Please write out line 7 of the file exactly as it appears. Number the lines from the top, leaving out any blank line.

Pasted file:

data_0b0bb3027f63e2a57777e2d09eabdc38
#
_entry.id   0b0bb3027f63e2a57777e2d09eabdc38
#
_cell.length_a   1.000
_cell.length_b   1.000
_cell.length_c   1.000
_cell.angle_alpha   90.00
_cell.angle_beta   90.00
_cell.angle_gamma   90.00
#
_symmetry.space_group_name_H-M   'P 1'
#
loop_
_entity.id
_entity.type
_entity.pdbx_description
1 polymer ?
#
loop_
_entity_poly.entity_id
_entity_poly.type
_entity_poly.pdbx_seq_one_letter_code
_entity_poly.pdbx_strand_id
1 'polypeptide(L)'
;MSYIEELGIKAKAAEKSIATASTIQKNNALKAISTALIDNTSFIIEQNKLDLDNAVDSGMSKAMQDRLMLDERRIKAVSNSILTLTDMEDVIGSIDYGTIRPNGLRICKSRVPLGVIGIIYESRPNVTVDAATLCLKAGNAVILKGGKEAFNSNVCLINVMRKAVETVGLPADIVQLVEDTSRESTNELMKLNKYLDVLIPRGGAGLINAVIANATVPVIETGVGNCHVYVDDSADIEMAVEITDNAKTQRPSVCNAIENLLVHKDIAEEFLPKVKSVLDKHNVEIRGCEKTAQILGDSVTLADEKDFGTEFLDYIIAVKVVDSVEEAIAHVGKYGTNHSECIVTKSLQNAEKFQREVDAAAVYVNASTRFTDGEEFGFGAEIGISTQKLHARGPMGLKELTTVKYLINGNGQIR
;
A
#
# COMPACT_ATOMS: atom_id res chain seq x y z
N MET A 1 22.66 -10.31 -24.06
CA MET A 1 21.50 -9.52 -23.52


_cell.length_c   1.000